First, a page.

- Transocean, a global leader in the offshore drilling industry, has made a non-controlling investment in DEME Group’s subsidiary GSR, through the contribution of an ultra-deepwater drilling vessel and cash investment.
- The vessel will be converted for a system integration test to explore the technical and environmental feasibility of recovering nodules in ultra-deepwater .
- The alliance will strengthen GSR's subsea experience and thereby contribute to its leadership position in the deep seabed minerals sector.
DEME Group NV (Euronext Brussels: DEME) today announced a strategic cooperation with Transocean Ltd. (NYSE: RIG) that brings together DEME’s Global Sea Mineral Resources’ (“GSR”) leadership in ultra-deepwater mineral exploration and seafloor nodule collection technology with Transocean’s world-class offshore expertise and capabilities.
As part of its investment, Transocean is contributing the vessel ‘Ocean Rig Olympia’ for GSR’s ongoing exploration work, a cash investment and engineering capacity. In return, Transocean is receiving a minority stake, including a board seat, in GSR. Following the successful trial of GSR’s pre-prototype seafloor nodule collector in 2021 at 4500m water depth, a key task ahead for GSR is a system integration test (“SIT”), scheduled for 2025. The SIT – for which the converted ultra-deepwater vessel shall be instrumental – will entail a trial of a full-scale seafloor nodule collector and riser to lift the nodules to the surface vessel and is part of GSR’s step-by-step and precautionary approach to project and technology development as the company explores the feasibility of commercial operations.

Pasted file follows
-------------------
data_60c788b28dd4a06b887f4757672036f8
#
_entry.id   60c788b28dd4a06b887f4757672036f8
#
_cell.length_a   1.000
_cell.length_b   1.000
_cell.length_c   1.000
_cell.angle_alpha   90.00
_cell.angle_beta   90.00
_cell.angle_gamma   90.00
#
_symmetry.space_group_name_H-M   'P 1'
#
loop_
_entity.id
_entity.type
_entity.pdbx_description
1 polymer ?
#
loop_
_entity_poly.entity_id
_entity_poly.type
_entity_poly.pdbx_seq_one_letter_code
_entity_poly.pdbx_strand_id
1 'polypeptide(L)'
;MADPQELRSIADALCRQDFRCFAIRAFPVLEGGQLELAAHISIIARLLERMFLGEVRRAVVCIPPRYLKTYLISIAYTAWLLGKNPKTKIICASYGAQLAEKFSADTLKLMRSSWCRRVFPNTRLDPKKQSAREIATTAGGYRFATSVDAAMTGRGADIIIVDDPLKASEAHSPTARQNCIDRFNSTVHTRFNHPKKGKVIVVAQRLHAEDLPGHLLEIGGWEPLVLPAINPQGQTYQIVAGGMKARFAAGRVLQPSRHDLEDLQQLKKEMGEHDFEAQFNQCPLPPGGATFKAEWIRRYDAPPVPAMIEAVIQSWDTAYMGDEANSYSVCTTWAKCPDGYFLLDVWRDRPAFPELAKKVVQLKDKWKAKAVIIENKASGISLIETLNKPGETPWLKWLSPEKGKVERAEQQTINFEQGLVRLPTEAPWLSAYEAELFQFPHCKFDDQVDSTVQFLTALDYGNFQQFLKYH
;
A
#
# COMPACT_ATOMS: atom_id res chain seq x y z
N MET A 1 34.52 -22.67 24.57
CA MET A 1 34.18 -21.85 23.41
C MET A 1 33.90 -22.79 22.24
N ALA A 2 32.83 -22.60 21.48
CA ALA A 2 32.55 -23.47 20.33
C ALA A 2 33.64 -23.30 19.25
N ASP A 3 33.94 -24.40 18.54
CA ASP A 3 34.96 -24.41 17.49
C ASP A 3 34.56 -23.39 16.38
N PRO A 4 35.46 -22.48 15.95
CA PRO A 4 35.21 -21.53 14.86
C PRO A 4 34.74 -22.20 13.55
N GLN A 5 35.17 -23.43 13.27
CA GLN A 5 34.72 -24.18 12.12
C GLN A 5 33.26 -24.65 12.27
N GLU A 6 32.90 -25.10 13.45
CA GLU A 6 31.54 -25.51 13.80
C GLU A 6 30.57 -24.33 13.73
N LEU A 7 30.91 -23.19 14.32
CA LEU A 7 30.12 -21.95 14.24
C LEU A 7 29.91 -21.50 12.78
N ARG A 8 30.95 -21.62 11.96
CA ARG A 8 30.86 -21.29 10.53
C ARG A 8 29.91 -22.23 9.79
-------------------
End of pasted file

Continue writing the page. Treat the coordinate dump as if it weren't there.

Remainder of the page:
“Transocean is a leader in the global offshore drilling industry and is well known for its ultra-deepwater expertise. We are proud to be working with them as we further explore the potential of deep seabed minerals, which may represent a better way of meeting future metal demand and expand diversity of supply. Critical metals, such as nickel, cobalt, copper, and manganese – found in polymetallic nodules – are key ingredients for a low-carbon future. Deep-seabed mining certainly won’t replace land-based mining entirely, however, according to peer-reviewed scientific literature, these metals could be delivered with a 40% reduction of the carbon footprint, which is essential when combating climate change.”, said Kris Van Nijen, Managing Director of GSR.
Chief Executive Officer Luc Vandenbulcke of DEME Group said: “Since the International Energy Agency reported that society will need six times more metals by 2040 to become a net-zero society in 2050, there have been many national initiatives to secure the necessary supply of raw materials. From the U.S. Inflation Reduction Act, the Australian & Canadian Critical Minerals Strategy to the EU Critical Minerals Act, society is now fully aware of the geopolitical and environmental risk of the clean energy transition. As a result, the development of marine minerals has gained considerable momentum to help supply the responsible minerals needed to meet demand due to increased population, urbanization, and transition to a clean energy future and circular economy. Both DEME and Transocean plan to play an important role in the development of a responsible deep seabed minerals sector.”